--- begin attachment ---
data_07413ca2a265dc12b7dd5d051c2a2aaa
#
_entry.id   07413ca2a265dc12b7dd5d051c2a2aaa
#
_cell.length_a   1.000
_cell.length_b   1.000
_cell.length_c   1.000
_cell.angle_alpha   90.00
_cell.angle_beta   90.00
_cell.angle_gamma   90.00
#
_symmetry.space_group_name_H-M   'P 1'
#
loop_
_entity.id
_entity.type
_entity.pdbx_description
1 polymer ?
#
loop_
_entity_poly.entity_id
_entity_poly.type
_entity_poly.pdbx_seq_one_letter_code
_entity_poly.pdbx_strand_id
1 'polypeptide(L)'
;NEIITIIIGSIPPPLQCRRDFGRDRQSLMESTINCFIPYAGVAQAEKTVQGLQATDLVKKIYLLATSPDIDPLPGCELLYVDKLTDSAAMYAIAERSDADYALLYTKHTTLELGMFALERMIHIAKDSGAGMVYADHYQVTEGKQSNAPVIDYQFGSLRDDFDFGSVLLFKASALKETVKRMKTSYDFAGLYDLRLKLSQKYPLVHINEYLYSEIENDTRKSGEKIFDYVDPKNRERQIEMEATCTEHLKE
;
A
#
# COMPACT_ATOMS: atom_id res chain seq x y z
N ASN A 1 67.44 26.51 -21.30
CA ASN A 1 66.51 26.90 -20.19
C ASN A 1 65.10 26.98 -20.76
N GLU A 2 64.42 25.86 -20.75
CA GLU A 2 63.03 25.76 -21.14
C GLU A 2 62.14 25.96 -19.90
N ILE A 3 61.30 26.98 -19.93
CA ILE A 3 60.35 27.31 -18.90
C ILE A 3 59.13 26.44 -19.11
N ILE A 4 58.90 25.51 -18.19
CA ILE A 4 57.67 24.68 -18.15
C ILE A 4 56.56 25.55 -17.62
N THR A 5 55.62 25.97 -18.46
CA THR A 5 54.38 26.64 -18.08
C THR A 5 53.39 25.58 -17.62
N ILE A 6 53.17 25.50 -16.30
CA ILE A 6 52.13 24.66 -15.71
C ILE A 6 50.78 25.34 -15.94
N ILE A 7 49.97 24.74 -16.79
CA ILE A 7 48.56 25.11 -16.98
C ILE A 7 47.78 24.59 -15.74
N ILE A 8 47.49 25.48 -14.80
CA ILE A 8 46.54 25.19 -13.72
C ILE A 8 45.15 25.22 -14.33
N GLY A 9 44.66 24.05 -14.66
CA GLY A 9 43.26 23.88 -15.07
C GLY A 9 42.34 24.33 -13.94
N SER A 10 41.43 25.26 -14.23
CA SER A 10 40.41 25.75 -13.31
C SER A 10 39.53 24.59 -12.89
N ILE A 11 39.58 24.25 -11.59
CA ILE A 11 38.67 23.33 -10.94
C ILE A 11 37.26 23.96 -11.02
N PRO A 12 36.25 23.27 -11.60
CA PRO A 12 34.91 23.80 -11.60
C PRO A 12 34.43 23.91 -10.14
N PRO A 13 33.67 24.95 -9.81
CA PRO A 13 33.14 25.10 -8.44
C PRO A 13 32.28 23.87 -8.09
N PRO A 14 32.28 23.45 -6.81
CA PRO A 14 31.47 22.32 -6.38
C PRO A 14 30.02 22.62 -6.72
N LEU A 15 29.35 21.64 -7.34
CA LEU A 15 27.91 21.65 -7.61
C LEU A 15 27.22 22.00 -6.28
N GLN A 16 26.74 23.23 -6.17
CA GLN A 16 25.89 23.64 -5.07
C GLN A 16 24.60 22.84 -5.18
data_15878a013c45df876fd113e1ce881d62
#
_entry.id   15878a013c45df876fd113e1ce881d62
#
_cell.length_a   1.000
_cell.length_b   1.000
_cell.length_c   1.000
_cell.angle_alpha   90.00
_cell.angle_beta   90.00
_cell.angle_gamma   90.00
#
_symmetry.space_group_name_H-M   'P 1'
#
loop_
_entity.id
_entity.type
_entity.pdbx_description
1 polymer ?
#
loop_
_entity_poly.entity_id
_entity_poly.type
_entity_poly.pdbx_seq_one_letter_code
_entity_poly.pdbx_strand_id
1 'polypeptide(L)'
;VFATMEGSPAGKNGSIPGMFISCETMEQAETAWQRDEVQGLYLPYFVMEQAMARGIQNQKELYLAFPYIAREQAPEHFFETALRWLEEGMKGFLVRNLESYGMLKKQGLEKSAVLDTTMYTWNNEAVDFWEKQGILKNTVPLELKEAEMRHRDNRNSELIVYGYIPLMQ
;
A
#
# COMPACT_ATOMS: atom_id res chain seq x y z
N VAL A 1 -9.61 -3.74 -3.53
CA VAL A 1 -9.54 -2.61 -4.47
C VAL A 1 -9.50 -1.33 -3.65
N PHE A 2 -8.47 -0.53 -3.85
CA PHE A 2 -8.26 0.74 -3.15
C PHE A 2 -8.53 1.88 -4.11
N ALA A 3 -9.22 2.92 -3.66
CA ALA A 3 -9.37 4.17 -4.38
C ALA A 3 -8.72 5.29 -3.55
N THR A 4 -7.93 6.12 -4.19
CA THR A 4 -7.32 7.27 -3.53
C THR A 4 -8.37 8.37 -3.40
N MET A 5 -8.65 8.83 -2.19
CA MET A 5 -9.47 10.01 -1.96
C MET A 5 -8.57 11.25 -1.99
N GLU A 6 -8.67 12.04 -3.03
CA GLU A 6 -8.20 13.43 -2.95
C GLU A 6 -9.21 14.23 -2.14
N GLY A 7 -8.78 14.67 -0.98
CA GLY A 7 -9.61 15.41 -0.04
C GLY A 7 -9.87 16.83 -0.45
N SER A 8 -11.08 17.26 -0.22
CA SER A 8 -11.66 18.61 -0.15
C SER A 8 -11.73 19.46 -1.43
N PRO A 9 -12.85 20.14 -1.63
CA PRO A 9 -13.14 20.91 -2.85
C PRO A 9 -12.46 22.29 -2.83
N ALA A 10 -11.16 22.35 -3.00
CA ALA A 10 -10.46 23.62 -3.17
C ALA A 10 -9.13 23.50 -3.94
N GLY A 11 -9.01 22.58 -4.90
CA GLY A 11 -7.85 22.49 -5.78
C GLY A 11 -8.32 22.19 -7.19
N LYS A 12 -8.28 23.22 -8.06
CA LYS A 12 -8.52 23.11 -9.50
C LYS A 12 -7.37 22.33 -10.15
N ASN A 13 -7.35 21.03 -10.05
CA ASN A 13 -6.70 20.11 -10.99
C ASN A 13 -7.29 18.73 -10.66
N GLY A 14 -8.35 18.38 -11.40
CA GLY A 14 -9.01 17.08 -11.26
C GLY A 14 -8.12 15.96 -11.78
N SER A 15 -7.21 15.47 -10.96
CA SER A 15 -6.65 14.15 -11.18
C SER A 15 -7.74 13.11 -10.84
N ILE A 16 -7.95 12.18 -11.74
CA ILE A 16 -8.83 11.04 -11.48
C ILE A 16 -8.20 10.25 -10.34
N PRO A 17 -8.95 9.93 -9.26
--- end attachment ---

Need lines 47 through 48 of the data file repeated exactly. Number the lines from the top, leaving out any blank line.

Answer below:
CA ILE A 6 52.13 24.66 -15.71
C ILE A 6 50.78 25.34 -15.94